Robb has at times been the lone advocate for an overhaul of the school funding system and has pushed for a formula that replaces property taxes with a statewide income tax. Shields, meanwhile, has recommended only tweaking the formula and wants to use much of the work he completed last session as leader of a committee that wrestled with the same issue.

Costa Rican family fights to stay in U.S.

JEFFERSON CITY — Any hour, any day, immigration officials could determine the fate of the Gonzalez family, who after 14 years of living in the United States is in the thick of deportation proceedings.

The family, along with more than 150 supporters, marched to Gov. Matt Blunt’s office Wednesday afternoon to seek his support regarding their immigration status.

School practices MAP test

Teachers and administrators at John B. Lange Middle School want students to know what it feels like to take the MAP test — so they recreated the testing environment for a mock exam on Wednesday.

Athletics official to update Faculty Council

Gail Ludwig, chairwoman of the Intercollegiate Athletics Committee, will update the Faculty Council today on the committee’s progress over the past six months.

Ludwig’s appointment six months ago, which was the first time the council had an official part in choosing the committee’s leadership, came during an NCAA investigation into the MU men’s basketball program.

Newcomer appointed to labor commission

Alice Bartlett of Chillicothe will replace Bill Foster as the employers’ representative to the Labor and Industrial Relations Commission.

Gov. Matt Blunt said Bartlett will bring a new perspective as he and the legislature strive for changes in the workers’ compensation system.

I-70 improvements await funds

Transportation officials collected public comment at a hearing Wednesday on the environmental impact of proposed Interstate 70 improvements, moving one step closer to getting federal and state approval for the project.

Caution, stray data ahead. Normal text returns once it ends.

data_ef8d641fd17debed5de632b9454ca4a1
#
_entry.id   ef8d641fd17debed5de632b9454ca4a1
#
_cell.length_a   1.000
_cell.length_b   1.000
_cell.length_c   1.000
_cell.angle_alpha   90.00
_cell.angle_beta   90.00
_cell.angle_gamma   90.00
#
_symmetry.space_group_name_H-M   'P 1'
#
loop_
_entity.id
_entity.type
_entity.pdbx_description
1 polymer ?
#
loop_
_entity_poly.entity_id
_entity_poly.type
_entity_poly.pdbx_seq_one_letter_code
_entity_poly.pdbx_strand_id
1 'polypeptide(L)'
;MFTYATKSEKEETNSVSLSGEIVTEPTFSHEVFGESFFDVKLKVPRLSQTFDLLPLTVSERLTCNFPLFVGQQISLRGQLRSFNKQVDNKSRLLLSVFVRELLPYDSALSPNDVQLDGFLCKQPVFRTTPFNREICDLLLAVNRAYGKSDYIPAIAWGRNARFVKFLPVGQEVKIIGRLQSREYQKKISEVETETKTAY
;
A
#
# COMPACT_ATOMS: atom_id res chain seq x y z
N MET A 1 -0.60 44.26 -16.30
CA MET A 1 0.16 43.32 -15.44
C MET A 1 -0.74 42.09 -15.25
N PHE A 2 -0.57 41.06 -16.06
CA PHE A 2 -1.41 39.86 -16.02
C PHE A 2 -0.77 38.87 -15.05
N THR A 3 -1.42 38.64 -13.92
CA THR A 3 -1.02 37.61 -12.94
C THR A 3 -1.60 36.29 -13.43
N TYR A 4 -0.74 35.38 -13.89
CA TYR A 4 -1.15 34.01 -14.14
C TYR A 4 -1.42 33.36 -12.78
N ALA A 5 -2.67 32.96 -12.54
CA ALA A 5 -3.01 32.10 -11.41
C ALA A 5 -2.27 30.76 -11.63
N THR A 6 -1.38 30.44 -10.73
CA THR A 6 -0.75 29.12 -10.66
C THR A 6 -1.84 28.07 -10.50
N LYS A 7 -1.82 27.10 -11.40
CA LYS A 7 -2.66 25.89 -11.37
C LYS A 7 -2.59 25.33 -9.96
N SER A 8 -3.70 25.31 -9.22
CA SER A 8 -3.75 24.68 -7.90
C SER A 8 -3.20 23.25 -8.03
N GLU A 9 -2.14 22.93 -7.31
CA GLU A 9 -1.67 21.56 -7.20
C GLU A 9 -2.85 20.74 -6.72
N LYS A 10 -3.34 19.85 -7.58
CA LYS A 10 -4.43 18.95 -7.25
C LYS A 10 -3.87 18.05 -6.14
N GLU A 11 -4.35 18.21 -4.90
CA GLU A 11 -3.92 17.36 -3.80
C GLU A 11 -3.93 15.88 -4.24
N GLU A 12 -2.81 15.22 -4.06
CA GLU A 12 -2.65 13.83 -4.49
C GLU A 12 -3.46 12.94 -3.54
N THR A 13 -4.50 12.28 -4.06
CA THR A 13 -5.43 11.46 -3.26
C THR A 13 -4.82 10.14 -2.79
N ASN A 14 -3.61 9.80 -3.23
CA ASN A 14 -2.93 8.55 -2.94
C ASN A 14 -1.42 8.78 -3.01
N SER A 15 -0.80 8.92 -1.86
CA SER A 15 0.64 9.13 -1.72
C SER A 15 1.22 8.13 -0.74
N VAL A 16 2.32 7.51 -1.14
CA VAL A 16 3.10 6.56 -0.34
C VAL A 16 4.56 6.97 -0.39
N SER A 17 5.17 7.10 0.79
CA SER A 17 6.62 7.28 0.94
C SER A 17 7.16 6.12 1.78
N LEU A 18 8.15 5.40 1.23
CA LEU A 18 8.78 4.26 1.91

Designs and construction, however, cannot begin until the project receives funding, and officials say they do not know how long this will take.

Officials say death in Jeep self-inflicted

The driver of a Jeep that crashed into a utility pole and exploded Tuesday ignited the vehicle to take her own life, fire officials said Wednesday.

“We believe that this was intentional,” Columbia fire Battalion Chief Steven Sapp said.

MBS lights the way in saving electricity

MBS Textbook Exchange is brightening its warehouse while lightening its energy consumption. Construction crews are installing new light fixtures throughout the building that will save the book supplier an estimated $60,000 per year in electricity costs.

One dies in wreck on I-70

One man was killed and his 15-year-old son was injured along with 10 other men when the pickup truck they were riding in hit a guardrail and overturned on eastbound Interstate 70 early Tuesday. At least 16 people were riding in the pickup, witnesses and the Missouri Highway Patrol said.

The passengers in the truck were described as migrant workers. Federal immigration officers detained at least three men.

Bond touts education proposal

JEFFERSON CITY — U.S. Sen. Kit Bond, R-Mo., visited the state Capitol on Tuesday to promote his proposed Education Begins at Home Act.

The bill would provide $400 million over three years to help states expand access to parent education and family services through early-childhood home-visitation programs. It would provide another $100 million over three years to fund both home-visitation services for families with English-language learners and for families on military bases.

Freshman programs keep students at MU

A national report says MU has the highest six-year graduation rate of Missouri’s public universities.

The Education Trust issued the report in mid-January based on data compiled from the U.S. Department of Education’s Graduate Rate Survey. The six-year mark is the standard by which the Department of Education measures graduation statistics. Many students in the United States take more than four years to earn bachelor’s degrees because of internships and work experience.